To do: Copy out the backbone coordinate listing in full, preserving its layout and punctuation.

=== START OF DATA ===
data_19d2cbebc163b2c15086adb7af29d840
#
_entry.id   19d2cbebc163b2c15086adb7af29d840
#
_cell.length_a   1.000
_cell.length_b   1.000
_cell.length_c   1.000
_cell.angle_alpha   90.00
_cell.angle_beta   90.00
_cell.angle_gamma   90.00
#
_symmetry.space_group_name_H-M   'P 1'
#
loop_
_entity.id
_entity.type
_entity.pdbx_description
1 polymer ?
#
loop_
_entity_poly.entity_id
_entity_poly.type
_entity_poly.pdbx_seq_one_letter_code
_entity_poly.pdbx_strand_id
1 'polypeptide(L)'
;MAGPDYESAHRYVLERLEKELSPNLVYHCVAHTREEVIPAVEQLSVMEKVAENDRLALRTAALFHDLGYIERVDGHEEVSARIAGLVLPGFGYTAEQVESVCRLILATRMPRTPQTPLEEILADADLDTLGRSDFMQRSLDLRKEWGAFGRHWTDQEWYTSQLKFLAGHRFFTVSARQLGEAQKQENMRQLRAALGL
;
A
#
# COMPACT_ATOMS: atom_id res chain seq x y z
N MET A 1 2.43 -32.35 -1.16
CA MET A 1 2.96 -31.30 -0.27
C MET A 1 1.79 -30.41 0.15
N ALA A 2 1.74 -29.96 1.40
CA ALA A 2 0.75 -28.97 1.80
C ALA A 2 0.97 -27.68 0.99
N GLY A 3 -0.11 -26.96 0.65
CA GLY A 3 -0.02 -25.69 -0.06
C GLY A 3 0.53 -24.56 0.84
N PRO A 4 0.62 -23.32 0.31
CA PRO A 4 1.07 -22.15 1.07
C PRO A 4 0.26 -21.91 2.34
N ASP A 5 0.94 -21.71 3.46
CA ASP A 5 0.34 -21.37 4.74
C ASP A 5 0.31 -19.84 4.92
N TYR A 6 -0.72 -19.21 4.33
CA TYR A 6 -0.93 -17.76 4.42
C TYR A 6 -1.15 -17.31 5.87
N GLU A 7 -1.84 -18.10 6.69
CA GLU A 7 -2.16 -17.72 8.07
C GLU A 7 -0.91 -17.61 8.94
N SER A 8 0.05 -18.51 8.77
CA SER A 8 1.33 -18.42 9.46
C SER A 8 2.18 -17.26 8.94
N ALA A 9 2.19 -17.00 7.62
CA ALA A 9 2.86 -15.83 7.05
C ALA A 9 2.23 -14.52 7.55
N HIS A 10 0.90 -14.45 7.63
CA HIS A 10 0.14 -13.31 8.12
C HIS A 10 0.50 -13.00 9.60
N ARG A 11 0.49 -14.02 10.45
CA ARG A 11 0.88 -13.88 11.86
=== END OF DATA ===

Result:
data_19d2cbebc163b2c15086adb7af29d840
#
_entry.id   19d2cbebc163b2c15086adb7af29d840
#
_cell.length_a   1.000
_cell.length_b   1.000
_cell.length_c   1.000
_cell.angle_alpha   90.00
_cell.angle_beta   90.00
_cell.angle_gamma   90.00
#
_symmetry.space_group_name_H-M   'P 1'
#
loop_
_entity.id
_entity.type
_entity.pdbx_description
1 polymer ?
#
loop_
_entity_poly.entity_id
_entity_poly.type
_entity_poly.pdbx_seq_one_letter_code
_entity_poly.pdbx_strand_id
1 'polypeptide(L)'
;MAGPDYESAHRYVLERLEKELSPNLVYHCVAHTREEVIPAVEQLSVMEKVAENDRLALRTAALFHDLGYIERVDGHEEVSARIAGLVLPGFGYTAEQVESVCRLILATRMPRTPQTPLEEILADADLDTLGRSDFMQRSLDLRKEWGAFGRHWTDQEWYTSQLKFLAGHRFFTVSARQLGEAQKQENMRQLRAALGL
;
A
#
# COMPACT_ATOMS: atom_id res chain seq x y z
N MET A 1 2.43 -32.35 -1.16
CA MET A 1 2.96 -31.30 -0.27
C MET A 1 1.79 -30.41 0.15
N ALA A 2 1.74 -29.96 1.40
CA ALA A 2 0.75 -28.97 1.80
C ALA A 2 0.97 -27.68 0.99
N GLY A 3 -0.11 -26.96 0.65
CA GLY A 3 -0.02 -25.69 -0.06
C GLY A 3 0.53 -24.56 0.84
N PRO A 4 0.62 -23.32 0.31
CA PRO A 4 1.07 -22.15 1.07
C PRO A 4 0.26 -21.91 2.34
N ASP A 5 0.94 -21.71 3.46
CA ASP A 5 0.34 -21.37 4.74
C ASP A 5 0.31 -19.84 4.92
N TYR A 6 -0.72 -19.21 4.33
CA TYR A 6 -0.93 -17.76 4.42
C TYR A 6 -1.15 -17.31 5.87
N GLU A 7 -1.84 -18.10 6.69
CA GLU A 7 -2.16 -17.72 8.07
C GLU A 7 -0.91 -17.61 8.94
N SER A 8 0.05 -18.51 8.77
CA SER A 8 1.33 -18.42 9.46
C SER A 8 2.18 -17.26 8.94
N ALA A 9 2.19 -17.00 7.62
CA ALA A 9 2.86 -15.83 7.05
C ALA A 9 2.23 -14.52 7.55
N HIS A 10 0.90 -14.45 7.63
CA HIS A 10 0.14 -13.31 8.12
C HIS A 10 0.50 -13.00 9.60
N ARG A 11 0.49 -14.02 10.45
CA ARG A 11 0.88 -13.88 11.86